After the greeting, we have the email’s opening line. This is where you state your reason for sending the email. In this example, the sender tells the recipient that they want to discuss their product improvements. Notice how they don’t start the email with a direct request for a meeting—they instead explain their product’s unique selling point and how it can benefit the receiver.

After the opening line, we quickly explain the embedded video. This is more value-building.

In the next paragraph, we get the call to action. This is where you ask for the meeting. In this part, make sure you mention the next step you want the recipient to take. The sender lets the receiver know they’d like a short call in the example. Alternatively, in your email, you can include a Calendly link or ask the recipient to reply directly to the message.

After the call to action, there’s the email signoff and signature. This is where you end your email.

One more thing to notice is how brief the email is. Its body is only three sentences long, and that’s all the words the sender needed to state their purpose, introduce themselves, and ask for the meeting. Your email might need a few more sentences than this, but it won’t need a lot more. Remember, a meeting requests should be concise.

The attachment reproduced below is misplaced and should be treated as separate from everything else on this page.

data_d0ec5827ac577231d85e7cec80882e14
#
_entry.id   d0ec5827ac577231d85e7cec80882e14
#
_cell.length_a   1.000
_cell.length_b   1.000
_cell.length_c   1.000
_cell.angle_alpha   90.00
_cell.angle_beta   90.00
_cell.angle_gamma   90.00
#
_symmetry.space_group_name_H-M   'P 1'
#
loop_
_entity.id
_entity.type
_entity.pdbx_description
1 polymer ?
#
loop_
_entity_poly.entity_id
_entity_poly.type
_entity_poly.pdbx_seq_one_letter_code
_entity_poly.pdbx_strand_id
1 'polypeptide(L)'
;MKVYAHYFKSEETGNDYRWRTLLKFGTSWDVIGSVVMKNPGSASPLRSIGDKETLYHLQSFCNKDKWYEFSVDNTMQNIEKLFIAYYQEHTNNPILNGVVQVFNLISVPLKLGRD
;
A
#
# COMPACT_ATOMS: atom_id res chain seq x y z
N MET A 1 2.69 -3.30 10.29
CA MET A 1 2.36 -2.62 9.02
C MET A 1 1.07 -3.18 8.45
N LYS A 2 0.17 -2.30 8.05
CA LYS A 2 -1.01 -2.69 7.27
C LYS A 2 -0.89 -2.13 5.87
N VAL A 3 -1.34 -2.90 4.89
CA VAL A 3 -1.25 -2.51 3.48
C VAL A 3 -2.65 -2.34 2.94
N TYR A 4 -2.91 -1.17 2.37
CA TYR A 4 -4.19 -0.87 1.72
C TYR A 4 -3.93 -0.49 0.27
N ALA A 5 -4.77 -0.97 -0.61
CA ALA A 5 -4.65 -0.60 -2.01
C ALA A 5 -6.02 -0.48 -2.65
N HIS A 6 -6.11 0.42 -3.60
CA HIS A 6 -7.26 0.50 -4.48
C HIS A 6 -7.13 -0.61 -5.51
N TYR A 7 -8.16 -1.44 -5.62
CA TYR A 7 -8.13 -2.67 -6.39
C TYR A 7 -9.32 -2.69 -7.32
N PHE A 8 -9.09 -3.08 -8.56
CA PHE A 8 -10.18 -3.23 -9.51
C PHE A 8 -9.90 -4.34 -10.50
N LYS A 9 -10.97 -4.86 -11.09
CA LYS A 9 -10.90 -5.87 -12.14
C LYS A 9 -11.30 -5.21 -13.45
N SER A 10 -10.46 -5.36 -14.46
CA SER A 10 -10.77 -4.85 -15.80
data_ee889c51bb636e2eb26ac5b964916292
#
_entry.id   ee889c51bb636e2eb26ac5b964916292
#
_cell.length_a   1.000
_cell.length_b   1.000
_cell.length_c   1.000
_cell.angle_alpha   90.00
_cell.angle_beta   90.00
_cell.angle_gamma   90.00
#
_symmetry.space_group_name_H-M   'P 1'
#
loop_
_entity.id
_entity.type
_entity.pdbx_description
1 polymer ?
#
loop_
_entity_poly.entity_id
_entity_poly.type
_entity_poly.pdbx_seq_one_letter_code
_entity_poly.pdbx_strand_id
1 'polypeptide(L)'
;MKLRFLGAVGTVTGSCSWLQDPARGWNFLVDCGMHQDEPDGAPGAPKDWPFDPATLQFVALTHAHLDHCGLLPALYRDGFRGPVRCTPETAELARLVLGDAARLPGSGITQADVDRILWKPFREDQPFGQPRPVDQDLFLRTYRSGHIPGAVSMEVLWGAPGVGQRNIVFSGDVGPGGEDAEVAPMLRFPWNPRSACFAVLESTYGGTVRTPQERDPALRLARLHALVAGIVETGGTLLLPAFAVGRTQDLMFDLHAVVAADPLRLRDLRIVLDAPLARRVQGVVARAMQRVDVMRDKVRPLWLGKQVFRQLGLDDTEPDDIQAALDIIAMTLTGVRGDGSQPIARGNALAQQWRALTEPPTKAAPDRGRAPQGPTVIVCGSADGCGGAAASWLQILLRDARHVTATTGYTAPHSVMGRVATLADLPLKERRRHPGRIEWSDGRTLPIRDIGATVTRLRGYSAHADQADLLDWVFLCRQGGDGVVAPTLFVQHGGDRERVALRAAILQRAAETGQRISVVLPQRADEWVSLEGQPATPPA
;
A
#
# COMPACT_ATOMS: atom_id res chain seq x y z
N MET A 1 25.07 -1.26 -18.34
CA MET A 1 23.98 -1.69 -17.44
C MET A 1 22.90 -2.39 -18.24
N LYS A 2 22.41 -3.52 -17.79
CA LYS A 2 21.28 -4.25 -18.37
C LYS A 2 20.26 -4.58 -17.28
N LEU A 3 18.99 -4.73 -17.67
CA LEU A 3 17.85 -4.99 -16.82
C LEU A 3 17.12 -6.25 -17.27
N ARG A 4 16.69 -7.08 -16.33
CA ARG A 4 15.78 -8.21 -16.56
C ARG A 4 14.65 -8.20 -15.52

Getting Your Email’s Tone Just Right

One of the most important aspects of your meeting requests is your tone. Consider the difference between these two emails:

See how one is all-business and the other sounds more friendly? Getting your email’s tone right can increase your likelihood of booking the meeting you want, and using the wrong tone can decrease that likelihood (especially with cold emails).

So, what is tone, really? It’s a few things:

  • Word choice
  • Sentence structure
  • Punctuation choices

Grammarly Editor is a tool you can use to ensure that your email is striking your desired tone. It detects your writing’s tone and makes suggestions you can use to edit your email to sound friendlier, more confident, and more professional, just to name a few of the tones it detects.

To see more email examples of well-crafted business meeting requests in action, check out our best book meeting email templates.

Before You Sent Your Business Meeting Request Email

Before you send a meeting request email, make sure you have the correct email address and name for your recipient!

There are many ways you can find valid email addresses when you’re planning on sending cold emails. A few of these strategies include:

  • Search company websites to find the email addresses for their employees.
  • Trying out common email address formats. For example, firstnamelastname@company or lastnamefirstinitial@company. Email Permutator can help you with this.
  • LinkedIn can be another great tool for finding email addresses. You can take a look at a company’s page, then sort their employees by different filters to find the email address you need.

To make this process faster, use Email Finder.

Email Finder is most helpful when you already know your prospect’s name and company.

Email Finder

And if you’ve got a mass cold email to send out, use Bulk Email Finder to find email addresses for all the leads you’ve collected.

Then, depending on how many of those emails you need to verify, use Email Verifier or Bulk Email Verifier to ensure that they’re valid.


Following Up